In some cases, GERD may occur for a brief period of time and then disappear forever. Women, for instance, may experience GERD during pregnancy and never again. Obese people who permanently lose weight may be cured of GERD. Often, however, GERD is a chronic disease that does continue. Fortunately, most people have mild GERD that occurs once in a while. It almost never causes any serious or permanent damage to the body. People with mild GERD learn what foods and other factors trigger their symptoms and can usually avoid GERD attacks.
However, severe GERD that continues for years without proper treatment can damage the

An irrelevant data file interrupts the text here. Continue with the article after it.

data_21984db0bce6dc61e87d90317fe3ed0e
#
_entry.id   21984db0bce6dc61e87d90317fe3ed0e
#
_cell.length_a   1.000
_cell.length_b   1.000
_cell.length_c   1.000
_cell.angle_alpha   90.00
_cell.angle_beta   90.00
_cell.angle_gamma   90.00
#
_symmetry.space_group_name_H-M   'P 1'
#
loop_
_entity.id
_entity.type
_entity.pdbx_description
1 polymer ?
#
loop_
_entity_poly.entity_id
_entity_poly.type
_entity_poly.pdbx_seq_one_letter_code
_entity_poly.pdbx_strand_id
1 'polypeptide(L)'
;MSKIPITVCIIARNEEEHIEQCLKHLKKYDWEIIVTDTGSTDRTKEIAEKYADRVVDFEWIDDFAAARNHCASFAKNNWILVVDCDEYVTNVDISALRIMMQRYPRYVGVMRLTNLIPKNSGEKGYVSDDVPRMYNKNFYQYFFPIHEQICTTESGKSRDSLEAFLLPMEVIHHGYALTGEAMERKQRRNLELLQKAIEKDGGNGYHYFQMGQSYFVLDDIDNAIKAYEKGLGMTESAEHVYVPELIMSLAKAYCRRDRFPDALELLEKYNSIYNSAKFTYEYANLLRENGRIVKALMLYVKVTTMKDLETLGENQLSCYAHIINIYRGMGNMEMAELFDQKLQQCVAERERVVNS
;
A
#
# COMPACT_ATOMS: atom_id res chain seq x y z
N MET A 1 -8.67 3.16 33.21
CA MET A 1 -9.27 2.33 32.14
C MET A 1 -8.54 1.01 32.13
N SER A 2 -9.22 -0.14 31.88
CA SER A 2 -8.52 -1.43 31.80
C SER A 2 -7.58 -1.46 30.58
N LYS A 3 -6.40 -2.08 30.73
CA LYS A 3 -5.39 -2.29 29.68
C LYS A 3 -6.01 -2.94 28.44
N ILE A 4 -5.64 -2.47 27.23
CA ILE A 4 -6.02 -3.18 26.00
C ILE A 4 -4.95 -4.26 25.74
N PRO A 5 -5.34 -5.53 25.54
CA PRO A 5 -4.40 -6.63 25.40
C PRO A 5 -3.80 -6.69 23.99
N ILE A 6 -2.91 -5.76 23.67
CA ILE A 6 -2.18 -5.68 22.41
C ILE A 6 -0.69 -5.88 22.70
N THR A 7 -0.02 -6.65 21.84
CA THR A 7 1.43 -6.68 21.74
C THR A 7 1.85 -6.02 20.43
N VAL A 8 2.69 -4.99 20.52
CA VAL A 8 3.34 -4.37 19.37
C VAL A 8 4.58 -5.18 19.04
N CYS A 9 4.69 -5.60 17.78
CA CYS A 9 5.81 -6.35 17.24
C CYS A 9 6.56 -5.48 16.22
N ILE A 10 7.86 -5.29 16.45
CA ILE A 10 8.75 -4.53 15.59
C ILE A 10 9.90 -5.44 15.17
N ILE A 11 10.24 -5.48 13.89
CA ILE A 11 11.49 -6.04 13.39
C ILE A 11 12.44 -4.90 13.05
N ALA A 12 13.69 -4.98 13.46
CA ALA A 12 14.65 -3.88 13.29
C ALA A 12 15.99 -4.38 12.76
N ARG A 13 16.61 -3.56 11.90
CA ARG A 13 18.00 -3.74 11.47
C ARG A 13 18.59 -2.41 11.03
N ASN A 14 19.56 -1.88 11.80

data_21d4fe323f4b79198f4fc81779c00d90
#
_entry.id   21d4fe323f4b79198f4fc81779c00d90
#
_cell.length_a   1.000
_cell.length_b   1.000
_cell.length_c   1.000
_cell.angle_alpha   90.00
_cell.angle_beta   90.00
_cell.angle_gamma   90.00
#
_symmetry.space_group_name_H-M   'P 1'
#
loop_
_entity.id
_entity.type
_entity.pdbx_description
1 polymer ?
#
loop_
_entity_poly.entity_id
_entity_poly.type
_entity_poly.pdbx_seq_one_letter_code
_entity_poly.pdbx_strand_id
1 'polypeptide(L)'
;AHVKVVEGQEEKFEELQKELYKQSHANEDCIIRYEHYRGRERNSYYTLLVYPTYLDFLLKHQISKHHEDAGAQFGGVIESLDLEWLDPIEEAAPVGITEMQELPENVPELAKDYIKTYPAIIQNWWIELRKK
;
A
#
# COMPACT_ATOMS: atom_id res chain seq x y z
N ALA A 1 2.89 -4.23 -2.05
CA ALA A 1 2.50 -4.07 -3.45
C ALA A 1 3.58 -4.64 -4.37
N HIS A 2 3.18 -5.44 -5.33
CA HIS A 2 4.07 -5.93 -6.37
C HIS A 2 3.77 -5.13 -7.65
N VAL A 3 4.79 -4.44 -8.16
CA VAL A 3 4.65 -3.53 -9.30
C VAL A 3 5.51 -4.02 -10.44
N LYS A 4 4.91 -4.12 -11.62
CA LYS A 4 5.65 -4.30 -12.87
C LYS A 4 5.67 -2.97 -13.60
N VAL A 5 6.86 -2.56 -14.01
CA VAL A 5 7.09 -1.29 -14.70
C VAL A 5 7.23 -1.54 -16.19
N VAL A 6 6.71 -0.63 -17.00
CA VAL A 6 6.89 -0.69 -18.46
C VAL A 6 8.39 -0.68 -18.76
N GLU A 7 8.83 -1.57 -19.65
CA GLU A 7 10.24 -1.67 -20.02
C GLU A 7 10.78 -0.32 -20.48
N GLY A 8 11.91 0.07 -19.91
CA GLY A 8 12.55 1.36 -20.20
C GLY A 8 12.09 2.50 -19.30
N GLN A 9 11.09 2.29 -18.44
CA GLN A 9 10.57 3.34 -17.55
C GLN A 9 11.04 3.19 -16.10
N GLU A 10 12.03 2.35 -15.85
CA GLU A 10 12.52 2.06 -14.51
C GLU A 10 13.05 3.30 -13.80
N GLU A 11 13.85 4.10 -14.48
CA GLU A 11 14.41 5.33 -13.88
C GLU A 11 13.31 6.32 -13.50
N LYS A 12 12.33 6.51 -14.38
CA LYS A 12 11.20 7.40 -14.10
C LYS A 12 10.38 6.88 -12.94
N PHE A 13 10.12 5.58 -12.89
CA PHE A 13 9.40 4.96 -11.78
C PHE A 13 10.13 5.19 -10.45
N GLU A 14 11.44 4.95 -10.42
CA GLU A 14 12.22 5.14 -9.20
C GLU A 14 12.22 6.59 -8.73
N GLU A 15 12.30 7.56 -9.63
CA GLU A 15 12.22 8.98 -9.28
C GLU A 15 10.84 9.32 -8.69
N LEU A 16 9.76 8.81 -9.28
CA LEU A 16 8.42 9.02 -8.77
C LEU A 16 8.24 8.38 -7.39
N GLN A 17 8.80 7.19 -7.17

Esophagitis, an inflammation of the lining of the esophagus that may cause bleeding and ulcers . Esophageal stricture, a narrowing of the inner part of the esophagus caused by scar tissue. Dysphagiameans difficulty swallowing and is due to the strictures and narrowing that obstructs the esophagus, causing difficulty swallowing food and saliva. When swallowing food, especially meat, individuals with strictures may feel that food is sticking in the esophagus in middle of their chest. Barrett esophagus, a condition in which stomach-lining cells start growing in the esophagus. This condition slightly increases the risk that a person will develop cancer of the esophagus.